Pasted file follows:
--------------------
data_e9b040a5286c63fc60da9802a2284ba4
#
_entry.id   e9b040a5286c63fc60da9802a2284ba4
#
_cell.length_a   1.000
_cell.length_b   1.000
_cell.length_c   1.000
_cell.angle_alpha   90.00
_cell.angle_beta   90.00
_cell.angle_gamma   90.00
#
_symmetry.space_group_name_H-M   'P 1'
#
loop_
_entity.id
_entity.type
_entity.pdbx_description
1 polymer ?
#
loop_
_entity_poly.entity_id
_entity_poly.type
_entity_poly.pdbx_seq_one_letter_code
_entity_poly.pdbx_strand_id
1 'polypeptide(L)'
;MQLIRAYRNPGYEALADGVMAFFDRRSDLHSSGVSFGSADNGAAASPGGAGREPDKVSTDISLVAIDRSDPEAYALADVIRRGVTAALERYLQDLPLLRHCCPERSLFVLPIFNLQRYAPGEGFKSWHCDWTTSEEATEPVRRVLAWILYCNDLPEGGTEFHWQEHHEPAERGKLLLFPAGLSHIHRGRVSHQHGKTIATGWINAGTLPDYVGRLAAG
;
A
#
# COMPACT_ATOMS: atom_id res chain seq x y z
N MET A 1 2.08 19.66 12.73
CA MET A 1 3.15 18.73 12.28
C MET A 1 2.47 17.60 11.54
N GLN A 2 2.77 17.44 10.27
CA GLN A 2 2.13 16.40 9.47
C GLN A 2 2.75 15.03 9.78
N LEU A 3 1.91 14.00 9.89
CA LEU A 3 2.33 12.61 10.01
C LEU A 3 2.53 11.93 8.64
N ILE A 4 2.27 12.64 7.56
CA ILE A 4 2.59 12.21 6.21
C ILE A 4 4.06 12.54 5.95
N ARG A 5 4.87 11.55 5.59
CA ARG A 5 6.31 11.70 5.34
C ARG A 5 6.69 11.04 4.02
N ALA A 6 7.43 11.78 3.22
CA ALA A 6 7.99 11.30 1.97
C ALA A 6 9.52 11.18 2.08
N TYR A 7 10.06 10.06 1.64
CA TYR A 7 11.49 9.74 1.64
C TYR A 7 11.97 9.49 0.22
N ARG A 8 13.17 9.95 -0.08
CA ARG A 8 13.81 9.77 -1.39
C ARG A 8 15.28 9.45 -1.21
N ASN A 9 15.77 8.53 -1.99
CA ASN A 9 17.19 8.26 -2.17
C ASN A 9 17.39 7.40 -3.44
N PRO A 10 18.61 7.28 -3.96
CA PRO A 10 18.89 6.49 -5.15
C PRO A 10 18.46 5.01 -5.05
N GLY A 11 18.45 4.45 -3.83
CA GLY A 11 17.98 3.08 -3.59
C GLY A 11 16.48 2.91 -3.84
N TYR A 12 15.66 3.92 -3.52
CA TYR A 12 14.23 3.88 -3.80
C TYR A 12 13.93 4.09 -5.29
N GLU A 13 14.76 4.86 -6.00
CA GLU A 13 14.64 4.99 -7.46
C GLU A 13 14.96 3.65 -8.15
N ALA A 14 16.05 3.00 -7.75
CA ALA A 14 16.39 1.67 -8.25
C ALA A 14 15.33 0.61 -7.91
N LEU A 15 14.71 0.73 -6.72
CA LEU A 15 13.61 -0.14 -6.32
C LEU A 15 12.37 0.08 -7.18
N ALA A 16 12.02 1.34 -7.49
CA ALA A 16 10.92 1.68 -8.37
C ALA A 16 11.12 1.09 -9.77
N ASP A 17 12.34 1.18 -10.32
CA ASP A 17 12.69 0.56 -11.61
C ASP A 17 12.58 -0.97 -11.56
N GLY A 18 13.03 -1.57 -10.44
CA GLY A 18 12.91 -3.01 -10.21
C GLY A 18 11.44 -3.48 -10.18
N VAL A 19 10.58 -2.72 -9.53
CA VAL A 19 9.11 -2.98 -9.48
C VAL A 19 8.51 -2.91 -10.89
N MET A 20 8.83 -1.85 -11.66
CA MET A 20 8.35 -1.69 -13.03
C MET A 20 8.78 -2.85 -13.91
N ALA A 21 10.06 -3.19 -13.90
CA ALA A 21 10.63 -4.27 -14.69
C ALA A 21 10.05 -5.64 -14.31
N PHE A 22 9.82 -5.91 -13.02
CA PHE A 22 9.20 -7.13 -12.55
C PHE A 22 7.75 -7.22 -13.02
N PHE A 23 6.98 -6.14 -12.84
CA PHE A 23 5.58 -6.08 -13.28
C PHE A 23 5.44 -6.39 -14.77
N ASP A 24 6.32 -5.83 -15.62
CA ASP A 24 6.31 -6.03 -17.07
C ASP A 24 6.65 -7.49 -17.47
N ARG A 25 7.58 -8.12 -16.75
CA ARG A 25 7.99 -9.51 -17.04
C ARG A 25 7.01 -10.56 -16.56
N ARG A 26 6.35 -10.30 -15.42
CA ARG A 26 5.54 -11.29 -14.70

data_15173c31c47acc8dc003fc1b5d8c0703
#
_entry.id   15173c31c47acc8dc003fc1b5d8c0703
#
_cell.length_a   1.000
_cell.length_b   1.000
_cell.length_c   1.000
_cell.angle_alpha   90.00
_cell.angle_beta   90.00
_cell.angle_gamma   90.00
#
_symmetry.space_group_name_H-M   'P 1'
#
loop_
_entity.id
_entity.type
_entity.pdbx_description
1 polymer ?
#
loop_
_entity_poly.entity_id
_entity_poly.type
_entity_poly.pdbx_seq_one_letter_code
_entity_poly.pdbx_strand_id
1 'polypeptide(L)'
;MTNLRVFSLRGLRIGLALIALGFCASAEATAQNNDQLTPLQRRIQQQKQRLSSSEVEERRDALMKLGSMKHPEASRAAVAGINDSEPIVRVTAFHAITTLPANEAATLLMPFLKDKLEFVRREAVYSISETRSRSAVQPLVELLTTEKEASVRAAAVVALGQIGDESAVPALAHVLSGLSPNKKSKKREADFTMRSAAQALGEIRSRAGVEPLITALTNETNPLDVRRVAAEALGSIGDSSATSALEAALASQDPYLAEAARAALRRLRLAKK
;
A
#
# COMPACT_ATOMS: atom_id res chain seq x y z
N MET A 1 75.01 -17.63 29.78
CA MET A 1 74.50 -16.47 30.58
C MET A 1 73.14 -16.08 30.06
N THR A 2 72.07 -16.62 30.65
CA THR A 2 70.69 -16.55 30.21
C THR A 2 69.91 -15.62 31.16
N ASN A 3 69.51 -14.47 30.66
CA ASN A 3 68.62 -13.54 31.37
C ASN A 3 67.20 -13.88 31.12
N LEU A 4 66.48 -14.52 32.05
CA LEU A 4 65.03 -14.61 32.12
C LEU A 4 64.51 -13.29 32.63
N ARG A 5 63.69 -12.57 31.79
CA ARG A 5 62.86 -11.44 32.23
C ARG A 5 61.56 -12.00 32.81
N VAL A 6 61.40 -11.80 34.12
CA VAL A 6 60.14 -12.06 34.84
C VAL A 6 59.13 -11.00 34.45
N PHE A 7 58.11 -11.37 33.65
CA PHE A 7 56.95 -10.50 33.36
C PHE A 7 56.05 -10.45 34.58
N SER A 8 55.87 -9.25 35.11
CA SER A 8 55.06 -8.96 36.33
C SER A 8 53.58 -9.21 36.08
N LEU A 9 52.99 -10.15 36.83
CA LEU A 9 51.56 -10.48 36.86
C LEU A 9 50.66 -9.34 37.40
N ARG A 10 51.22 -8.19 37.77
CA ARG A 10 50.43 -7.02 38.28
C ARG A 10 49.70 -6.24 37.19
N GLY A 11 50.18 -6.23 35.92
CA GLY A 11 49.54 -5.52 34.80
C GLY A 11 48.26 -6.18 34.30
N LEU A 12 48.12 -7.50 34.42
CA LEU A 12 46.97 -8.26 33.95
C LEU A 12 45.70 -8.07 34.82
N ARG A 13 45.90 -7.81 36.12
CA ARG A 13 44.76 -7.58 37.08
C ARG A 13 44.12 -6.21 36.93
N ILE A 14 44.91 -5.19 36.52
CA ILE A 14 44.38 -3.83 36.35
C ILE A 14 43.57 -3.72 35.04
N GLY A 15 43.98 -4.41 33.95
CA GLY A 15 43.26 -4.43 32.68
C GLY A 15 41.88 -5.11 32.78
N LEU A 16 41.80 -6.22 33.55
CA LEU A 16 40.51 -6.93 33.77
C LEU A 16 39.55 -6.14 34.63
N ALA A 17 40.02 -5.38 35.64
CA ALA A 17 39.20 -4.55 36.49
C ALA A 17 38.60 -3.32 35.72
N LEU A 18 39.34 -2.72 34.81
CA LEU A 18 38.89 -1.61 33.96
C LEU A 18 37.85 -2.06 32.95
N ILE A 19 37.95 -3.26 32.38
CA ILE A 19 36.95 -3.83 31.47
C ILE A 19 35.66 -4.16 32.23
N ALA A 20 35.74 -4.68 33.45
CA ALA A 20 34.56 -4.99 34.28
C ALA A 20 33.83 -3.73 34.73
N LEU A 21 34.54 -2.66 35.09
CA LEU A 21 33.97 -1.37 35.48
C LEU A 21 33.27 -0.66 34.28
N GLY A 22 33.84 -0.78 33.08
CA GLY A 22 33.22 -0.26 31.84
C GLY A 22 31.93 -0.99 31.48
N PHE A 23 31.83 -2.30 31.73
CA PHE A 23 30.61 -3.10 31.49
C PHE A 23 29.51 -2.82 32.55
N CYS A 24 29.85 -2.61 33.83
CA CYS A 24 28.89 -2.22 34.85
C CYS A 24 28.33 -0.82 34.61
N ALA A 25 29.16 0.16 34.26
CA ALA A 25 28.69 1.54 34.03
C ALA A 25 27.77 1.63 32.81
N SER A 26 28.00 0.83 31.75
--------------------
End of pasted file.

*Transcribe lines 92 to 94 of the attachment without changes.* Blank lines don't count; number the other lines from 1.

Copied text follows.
CA ALA A 21 10.63 -4.27 -14.69
C ALA A 21 10.05 -5.64 -14.31
N PHE A 22 9.82 -5.91 -13.02